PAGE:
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The Building put on notice

The Building put on notice

CITY authorities have warned that residents of the iconic Bassac apartment block in Chamkarmon district could be forced to vacate the building if it is deemed "unsafe" by municipal housing experts.

In a letter dated last Thursday, Governor Kep Chuktema described the 1960s-era apartment complex as "ruined" and said residents might be forced to relocate.

"To avoid danger, City Hall orders all villagers who are living [in the building] to stop repairing the building or adding onto the existing building without permission from expert officials," the letter said.

Residents should also "prepare to leave the building to find a new place to live" once experts made a final announcement about the state of the structure, it said. It did not say when such a decision was expected.

The grime-streaked apartment block, designed in the early 1960s by Russian architect Vladimir Boliansky and then-municipal planning director Lu Ban Hap, is one of the few remaining examples of the Khmer modernist architecture that transformed the capital during the 1960s and early 1970s.

Today, the Bassac structure – better known as The Building – is home to about 2,500 families, many of whom have lived there since moving into the abandoned edifice in the 1980s.

Residents said yesterday that they were concerned about the new announcement from City Hall, fearing a fate similar to that of the adjacent Dey Krahorm community, which was violently evicted by police and construction workers in January, 2009.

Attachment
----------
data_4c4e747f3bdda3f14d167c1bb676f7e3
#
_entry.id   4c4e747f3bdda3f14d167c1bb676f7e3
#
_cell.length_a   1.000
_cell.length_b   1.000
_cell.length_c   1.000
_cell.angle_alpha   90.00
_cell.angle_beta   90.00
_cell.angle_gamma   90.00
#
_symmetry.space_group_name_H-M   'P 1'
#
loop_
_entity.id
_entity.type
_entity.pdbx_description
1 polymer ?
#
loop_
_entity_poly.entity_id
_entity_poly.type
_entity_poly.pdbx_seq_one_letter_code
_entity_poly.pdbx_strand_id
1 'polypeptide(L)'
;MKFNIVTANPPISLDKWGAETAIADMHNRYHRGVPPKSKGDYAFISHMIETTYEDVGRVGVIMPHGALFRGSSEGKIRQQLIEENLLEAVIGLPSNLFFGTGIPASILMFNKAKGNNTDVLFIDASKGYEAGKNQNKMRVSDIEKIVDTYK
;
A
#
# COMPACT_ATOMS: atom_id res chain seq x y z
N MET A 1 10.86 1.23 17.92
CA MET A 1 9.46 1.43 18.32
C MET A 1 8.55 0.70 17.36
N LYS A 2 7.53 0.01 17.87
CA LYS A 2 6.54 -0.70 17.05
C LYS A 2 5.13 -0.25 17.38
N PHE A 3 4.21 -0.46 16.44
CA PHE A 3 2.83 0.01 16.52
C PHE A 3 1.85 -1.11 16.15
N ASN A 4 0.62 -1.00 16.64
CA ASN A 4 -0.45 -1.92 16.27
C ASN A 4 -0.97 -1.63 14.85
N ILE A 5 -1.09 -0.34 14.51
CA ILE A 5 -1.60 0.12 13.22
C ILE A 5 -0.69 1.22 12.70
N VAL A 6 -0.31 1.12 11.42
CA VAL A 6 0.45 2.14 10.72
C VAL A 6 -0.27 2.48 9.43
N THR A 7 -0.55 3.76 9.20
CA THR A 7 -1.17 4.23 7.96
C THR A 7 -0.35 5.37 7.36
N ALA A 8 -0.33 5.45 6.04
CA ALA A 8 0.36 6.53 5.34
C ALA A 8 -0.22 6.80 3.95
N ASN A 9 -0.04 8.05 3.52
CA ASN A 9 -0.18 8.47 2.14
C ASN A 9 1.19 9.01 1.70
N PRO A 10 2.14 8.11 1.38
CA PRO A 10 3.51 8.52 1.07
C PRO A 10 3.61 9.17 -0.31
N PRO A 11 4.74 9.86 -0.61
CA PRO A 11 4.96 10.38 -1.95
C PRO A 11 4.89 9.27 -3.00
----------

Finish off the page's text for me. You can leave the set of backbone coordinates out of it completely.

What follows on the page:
"I don’t think that the authorities are thinking much about residents’ safety. What they are thinking is just to give the land to businessmen," said Sem Sinoun, 45, who said she had lived in The Building since 1979.

Ear Kry, a 64-year-old resident of Village 2, which occupies the southern half of the 300-metre-long apartment block, also said she had little doubt about the true meaning of the letter.

"They pretended to issue a letter not allowing villagers to repair their homes because they want it to fall down," she said, alleging that officials had taken bribes from businessmen to ready the building for development. Since Dey Krahorm’s eviction last year, the Bassac apartment complex’s future has remained uncertain.

In the aftermath of the eviction, Srey Sothea, the chairman of developer 7NG, which now owns the site, said the company had its eye on acquiring the Bassac apartment complex, though no plans had yet been put into motion.

Then, in October, Chhay Rithysen, director of the Phnom Penh Department of Land Management, requested that seven areas in Tonle Bassac commune, including The Building, be exempted from systematic land titling.

Yeng Virak, executive director of the Community Legal Education Centre, said he feared residents would be forced out, and that many had a right to titles under the 2001 Land Law.

"I strongly believe that these people have a claim to possession rights over the place," he said. "I don’t think that the building is public. It’s lost that function already."

The authorities’ stated concern about safety was positive, he said, but they should focus on helping the community "rebuild the building" rather than force them to move.

Khat Narith, Tonle Bassac commune chief, said the complex had aged badly, and that residents could not continue to make modifications to the structure.

"I don’t know where City Hall wants to relocate them, if the expert officials announce an emergency," he said. Chhay Rithysen declined to comment yesterday. Neither Governor Kep Chuktema nor his deputy Pa Socheatvong could be reached for comment.

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